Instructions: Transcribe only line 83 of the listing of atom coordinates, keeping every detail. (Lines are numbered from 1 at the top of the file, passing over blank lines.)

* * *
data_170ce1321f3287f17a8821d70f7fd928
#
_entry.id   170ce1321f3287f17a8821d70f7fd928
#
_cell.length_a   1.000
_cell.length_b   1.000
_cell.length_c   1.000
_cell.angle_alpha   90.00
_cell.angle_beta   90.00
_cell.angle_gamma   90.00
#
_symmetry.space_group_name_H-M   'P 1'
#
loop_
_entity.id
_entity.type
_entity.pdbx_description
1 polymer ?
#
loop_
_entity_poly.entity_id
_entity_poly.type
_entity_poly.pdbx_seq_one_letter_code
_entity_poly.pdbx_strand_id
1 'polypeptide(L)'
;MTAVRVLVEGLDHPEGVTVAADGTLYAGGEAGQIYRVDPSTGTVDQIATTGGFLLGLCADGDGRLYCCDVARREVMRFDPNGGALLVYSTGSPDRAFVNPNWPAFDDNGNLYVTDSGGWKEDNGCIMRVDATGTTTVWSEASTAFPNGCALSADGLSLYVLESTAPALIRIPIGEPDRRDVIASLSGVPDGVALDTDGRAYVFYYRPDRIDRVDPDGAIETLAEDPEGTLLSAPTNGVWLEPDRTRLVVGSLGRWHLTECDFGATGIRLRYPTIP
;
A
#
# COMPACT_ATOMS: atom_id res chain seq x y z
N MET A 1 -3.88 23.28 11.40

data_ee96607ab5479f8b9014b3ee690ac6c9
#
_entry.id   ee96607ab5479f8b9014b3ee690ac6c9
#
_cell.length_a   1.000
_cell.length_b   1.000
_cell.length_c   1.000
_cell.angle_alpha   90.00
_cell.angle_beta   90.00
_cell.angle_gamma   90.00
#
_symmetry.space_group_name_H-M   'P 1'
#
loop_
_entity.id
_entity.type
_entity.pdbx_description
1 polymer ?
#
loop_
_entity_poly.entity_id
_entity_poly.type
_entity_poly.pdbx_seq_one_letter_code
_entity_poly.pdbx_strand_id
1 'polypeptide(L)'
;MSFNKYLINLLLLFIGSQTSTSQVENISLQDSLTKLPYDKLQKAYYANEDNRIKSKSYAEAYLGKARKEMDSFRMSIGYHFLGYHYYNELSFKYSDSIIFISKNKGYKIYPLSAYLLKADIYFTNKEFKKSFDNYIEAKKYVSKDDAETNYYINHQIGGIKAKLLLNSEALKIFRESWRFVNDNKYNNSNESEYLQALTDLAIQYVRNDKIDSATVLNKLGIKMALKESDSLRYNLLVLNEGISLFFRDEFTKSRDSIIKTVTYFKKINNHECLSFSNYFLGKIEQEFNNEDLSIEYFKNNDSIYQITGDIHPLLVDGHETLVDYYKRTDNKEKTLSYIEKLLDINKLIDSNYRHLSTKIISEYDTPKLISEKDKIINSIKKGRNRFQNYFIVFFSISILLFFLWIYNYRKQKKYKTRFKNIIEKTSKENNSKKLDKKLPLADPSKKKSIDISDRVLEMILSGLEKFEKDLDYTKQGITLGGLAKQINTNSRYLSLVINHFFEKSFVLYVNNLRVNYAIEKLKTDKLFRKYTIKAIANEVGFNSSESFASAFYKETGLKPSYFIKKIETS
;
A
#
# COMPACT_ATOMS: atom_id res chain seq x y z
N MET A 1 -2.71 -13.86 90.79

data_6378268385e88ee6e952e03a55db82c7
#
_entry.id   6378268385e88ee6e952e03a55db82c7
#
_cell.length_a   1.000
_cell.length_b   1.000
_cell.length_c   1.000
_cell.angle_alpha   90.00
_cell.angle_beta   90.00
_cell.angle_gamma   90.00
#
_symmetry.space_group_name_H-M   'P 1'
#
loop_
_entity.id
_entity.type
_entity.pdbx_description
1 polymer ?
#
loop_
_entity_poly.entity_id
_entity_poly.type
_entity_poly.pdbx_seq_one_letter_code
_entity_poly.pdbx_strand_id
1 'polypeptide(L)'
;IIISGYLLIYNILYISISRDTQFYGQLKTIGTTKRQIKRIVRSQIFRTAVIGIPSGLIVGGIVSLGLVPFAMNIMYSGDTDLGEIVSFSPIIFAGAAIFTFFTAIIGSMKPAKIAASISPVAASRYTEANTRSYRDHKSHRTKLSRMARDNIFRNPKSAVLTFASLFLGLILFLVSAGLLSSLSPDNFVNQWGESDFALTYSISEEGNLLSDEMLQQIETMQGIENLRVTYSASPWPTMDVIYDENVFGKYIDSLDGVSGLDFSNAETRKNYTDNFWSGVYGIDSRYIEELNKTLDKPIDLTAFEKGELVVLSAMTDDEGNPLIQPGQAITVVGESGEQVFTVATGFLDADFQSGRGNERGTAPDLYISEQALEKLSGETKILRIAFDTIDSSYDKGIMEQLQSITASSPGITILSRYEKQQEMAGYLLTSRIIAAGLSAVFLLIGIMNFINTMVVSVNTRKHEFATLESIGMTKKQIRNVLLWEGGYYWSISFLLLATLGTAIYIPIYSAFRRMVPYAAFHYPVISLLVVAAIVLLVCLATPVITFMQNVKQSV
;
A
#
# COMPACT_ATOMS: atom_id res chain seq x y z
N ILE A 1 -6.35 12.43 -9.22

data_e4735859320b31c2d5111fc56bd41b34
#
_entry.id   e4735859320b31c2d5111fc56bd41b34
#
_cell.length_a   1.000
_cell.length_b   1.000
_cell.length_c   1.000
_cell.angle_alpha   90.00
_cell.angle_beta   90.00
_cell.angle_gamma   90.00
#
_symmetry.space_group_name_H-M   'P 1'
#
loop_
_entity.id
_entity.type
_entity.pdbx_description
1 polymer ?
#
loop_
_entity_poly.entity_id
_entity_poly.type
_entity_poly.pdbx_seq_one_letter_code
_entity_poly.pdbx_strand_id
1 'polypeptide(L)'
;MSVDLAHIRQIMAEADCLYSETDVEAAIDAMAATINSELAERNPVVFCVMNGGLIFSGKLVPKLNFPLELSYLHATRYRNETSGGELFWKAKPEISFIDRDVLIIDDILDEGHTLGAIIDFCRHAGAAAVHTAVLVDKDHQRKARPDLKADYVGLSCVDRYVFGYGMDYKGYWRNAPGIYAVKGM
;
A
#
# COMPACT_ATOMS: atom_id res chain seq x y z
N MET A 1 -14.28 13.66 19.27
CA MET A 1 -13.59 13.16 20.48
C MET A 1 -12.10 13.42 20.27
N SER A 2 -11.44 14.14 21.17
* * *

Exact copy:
_entity_poly.entity_id